Justin is some what of a simple man. Hard working 9-5 mechanic from Dallas, Tx. (Shout out!) He fishes when he gets a chance, reads about his passion, attends seminars and simply catches fish. Well, Justin decided to break away from the everyday corporate life and booked a 4 day adventure in our lovely state of Florida!
I had the pleasure of taking him out for a sundown adventure to fish the backwaters of Tampa Bay in search of Tarpon. The tide was predicted to fall almost 3'. Just enough to flush some of these out of the mangroves and into deeper holes.
The bite was a little slow to start. It wasn't until after the first hour that we saw our first Tarpon roll. Several casts and nothing so we moved on. Moments later we found another small pod but these seemed to be feeding. All it took was 2 casts and BAM, fish hit it, ran and gone... Justin got to feel the powerful punch and was hooked. We played with that pod until they moved towards a small feeder creek and deep into to the mangrove jungle!
We couldn't find any more Tarpon after that and the storm was approaching. We had paddled a ways so we started back slowly and with enough effort for Justin to land his first Tampa Bay Redfish an lost several Snook! I couldn't quite get him to stop the "Bass" hookset but at least he tried. It can be a huge transition for some but like everything else, it gets better with practice.
"Nice job on your first Redfish, Bud!"
Wasn't long after that a lightning strike sent us running (ok paddling) back to the launch. Justin had a great day and learned a lot about fishing in Tampa Bay and will be booking again for next year!
Posted by derick on July 5, 2016
"Just look at that smile! Great Catch!"
As a guide I see many "first catches". Snook, Redfish, Trout, Sharks, you name it and chances are, I've seen it. Regardless, the results are the same. They all leave a special stamp placed in our memories to never forget and share. (ok and maybe to brag a little to our friends) But nothing puts a smile on my clients face like a Tarpon! Whether it's a 5 pound Juvenile or a 150 pound adult, the gratification seems equal.
I must give credit to those that actually do get to land that "first" Silver King especially on their first try. Tarpon are one of the most acrobatic fish in the flats of Tampa Bay commonly spitting the hook with one of their aggressive head shakes. That's where the term, Bow to the King, comes into effect.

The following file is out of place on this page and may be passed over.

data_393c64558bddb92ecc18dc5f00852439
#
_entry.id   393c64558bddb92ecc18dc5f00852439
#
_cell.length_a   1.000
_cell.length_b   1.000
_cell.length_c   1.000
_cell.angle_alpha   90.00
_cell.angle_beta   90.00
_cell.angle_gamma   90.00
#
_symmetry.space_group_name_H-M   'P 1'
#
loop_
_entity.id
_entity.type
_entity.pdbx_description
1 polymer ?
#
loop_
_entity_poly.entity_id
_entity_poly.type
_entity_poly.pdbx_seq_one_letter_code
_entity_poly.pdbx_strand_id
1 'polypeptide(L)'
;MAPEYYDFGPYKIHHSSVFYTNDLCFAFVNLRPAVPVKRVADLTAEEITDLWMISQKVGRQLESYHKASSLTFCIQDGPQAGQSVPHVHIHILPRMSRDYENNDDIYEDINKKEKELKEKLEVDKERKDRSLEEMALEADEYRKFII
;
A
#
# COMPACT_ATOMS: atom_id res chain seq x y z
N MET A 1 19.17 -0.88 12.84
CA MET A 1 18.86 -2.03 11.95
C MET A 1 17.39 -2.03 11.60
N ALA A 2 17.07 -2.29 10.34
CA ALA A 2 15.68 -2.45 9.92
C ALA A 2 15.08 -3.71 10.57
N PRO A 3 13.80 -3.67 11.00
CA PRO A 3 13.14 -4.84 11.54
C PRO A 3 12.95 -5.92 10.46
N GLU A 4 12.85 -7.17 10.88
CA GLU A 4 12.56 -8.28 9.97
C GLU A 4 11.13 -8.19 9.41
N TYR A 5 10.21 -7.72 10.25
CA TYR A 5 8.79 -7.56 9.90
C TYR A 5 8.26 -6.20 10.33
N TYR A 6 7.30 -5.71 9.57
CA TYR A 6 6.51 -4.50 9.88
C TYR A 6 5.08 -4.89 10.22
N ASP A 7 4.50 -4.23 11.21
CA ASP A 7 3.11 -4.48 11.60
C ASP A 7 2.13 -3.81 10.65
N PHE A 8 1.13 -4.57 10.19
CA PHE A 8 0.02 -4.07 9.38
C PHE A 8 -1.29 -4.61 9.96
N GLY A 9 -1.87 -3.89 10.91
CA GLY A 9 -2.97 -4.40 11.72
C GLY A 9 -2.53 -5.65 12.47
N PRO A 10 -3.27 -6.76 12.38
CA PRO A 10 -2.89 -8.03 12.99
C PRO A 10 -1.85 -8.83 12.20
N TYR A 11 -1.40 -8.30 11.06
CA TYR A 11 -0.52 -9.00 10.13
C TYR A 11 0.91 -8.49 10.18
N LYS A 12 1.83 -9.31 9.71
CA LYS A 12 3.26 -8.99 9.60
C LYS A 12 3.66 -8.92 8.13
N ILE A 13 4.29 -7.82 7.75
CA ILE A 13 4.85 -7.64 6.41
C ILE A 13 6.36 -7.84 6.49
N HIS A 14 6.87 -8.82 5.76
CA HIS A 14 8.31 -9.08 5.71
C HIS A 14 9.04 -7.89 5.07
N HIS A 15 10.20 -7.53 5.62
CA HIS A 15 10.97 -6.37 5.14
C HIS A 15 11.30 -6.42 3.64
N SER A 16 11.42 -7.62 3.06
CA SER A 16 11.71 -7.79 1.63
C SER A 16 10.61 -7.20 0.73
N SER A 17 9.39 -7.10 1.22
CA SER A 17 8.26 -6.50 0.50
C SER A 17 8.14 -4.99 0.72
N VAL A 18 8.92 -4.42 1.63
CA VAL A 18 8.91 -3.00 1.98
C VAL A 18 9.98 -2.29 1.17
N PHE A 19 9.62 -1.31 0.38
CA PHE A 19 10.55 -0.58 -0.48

Bowing to the king simply means that you must bow the rod tip as the Tarpon jumps. This temporarily allows the fish to lead the fight during a jump as it gives him a slight amount of slack to allow for head shakes and flips. Tension is the enemy as tension on the jump will aid in the hook coming undone.
Well, Linda did not have this problem as she was able to land her first Juvenile Tarpon!
Little did the couple know that Linda was not only going to catch a Tarpon but it also happened to be the biggest Juvenile of the year for Phatfish Kayak Charters!
It wasn't an easy as I make it sound. Linda worked hard for almost 2 hours before the Tarpon showed any interest in feeding. It started as a bit of a struggle. First, she had bumped one on the head that caused a huge explosion on the surface and second, made one that sky rocketed showing the clueless couple how big these fish actually were. It wasn't until the lucky 3rd try that she finally was able to hook up and land one.
"Here's Your Baby!"
Dan was not as lucky but very determined. He was about 3 and 0 with no jumps but that's the name of the game! There is a solid reason why we count Tarpon by the hook ups then rather the actual number landed.
After the bite slowed down, we worked the flat where Dan and Linda caught Ladyfish, Catfish, a small Redfish and Trout. After a while, the wind started to pick up as a storm brewed nearby so we headed in.
To wrap it up, today was a good day for ALL of us! Not only did one of my favorite couples come back for more but I got to witness Linda catch the biggest juvenile Tarpon of the year! Thanks guys and I look forward to next time!
All fish were caught on the Unfair Lures Rip-N-Slash 70 in Pearl Gold, Olive Ghost and Black Ghost.